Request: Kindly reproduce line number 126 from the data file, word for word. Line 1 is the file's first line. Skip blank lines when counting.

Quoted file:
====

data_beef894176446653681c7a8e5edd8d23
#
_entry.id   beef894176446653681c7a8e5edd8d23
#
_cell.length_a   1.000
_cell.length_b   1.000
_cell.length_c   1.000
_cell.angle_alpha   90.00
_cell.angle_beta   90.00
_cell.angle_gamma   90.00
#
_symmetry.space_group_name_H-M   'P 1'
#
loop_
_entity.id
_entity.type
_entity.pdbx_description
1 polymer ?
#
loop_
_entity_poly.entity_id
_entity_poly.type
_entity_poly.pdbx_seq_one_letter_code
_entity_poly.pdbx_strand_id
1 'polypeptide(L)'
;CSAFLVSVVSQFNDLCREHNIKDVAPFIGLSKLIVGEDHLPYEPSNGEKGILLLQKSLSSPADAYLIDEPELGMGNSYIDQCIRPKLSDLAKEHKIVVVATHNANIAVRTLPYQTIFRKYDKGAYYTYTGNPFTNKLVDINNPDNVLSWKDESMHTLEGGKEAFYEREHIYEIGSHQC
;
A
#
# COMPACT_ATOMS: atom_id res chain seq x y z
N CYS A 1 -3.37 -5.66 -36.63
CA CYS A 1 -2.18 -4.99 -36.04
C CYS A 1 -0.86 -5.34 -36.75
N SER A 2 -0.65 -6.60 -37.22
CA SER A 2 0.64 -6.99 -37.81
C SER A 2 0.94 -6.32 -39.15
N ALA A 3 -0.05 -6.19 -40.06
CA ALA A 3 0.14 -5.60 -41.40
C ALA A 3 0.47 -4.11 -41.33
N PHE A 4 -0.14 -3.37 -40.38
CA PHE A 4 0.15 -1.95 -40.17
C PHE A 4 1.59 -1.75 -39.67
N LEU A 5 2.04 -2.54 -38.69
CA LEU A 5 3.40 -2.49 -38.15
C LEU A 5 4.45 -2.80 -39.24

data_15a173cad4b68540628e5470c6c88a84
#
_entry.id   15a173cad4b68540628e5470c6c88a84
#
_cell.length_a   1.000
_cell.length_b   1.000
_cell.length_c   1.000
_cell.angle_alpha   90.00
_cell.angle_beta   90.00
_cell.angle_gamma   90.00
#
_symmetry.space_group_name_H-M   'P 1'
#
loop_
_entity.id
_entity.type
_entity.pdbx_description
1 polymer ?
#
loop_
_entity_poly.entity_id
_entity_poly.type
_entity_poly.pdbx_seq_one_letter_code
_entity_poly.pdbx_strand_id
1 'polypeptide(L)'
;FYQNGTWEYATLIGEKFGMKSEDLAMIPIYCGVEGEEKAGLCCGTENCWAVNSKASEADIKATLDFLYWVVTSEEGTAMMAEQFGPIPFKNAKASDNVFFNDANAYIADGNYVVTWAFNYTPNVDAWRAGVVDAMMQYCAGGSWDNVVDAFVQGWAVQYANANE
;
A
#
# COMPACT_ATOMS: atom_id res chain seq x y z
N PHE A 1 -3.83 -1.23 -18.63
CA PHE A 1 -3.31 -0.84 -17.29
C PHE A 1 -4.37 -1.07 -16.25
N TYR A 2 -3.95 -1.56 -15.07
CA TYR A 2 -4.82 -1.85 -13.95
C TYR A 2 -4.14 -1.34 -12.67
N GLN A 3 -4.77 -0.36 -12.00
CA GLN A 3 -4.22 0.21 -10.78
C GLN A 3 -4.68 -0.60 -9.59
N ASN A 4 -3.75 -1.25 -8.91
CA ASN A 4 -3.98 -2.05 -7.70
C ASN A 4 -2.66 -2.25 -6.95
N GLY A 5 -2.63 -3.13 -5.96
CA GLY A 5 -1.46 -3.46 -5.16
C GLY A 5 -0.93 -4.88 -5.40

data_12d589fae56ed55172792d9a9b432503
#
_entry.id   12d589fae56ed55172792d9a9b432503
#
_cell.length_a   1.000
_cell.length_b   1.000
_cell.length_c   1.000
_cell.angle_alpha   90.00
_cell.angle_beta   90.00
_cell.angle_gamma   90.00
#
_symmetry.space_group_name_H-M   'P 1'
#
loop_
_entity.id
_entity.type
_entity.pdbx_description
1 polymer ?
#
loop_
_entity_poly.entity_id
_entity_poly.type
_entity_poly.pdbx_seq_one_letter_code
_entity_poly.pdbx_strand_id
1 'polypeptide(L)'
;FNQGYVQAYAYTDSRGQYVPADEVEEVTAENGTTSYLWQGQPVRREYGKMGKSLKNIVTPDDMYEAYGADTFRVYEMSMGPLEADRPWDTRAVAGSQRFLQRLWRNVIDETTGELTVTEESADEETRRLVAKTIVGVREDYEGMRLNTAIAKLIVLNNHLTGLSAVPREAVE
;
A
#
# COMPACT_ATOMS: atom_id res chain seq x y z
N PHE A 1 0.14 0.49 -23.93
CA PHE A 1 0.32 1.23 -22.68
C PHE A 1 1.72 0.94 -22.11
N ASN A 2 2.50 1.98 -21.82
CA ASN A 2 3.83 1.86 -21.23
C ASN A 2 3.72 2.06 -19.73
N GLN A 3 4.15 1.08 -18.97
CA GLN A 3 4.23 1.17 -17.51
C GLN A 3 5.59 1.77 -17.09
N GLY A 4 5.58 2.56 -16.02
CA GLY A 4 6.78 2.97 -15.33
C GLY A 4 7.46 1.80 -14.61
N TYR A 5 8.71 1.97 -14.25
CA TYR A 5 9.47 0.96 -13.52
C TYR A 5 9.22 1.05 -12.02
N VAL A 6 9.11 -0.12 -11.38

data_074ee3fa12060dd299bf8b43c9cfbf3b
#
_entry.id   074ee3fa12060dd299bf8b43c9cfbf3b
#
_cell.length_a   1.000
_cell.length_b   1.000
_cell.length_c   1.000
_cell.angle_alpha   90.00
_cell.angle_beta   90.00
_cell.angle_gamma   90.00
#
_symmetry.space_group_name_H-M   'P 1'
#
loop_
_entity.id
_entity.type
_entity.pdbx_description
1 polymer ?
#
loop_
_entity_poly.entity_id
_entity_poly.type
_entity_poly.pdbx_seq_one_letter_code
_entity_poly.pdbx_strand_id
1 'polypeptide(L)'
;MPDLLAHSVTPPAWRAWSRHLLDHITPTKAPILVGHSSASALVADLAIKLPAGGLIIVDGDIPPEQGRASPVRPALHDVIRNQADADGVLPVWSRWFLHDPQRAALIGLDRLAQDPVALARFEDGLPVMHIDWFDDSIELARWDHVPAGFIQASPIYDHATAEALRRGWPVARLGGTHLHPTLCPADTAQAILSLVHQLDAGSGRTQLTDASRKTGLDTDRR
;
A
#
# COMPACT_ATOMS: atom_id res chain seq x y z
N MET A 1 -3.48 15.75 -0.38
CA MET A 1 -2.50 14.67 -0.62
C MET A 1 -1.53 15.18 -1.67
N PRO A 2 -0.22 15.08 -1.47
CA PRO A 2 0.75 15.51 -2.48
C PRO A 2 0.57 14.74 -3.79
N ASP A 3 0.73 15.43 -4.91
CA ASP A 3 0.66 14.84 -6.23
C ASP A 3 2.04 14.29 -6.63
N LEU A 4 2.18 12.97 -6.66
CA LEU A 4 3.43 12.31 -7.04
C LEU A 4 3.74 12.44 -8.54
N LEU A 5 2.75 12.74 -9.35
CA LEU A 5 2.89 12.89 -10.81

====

C ASN A 2 3.72 2.06 -19.73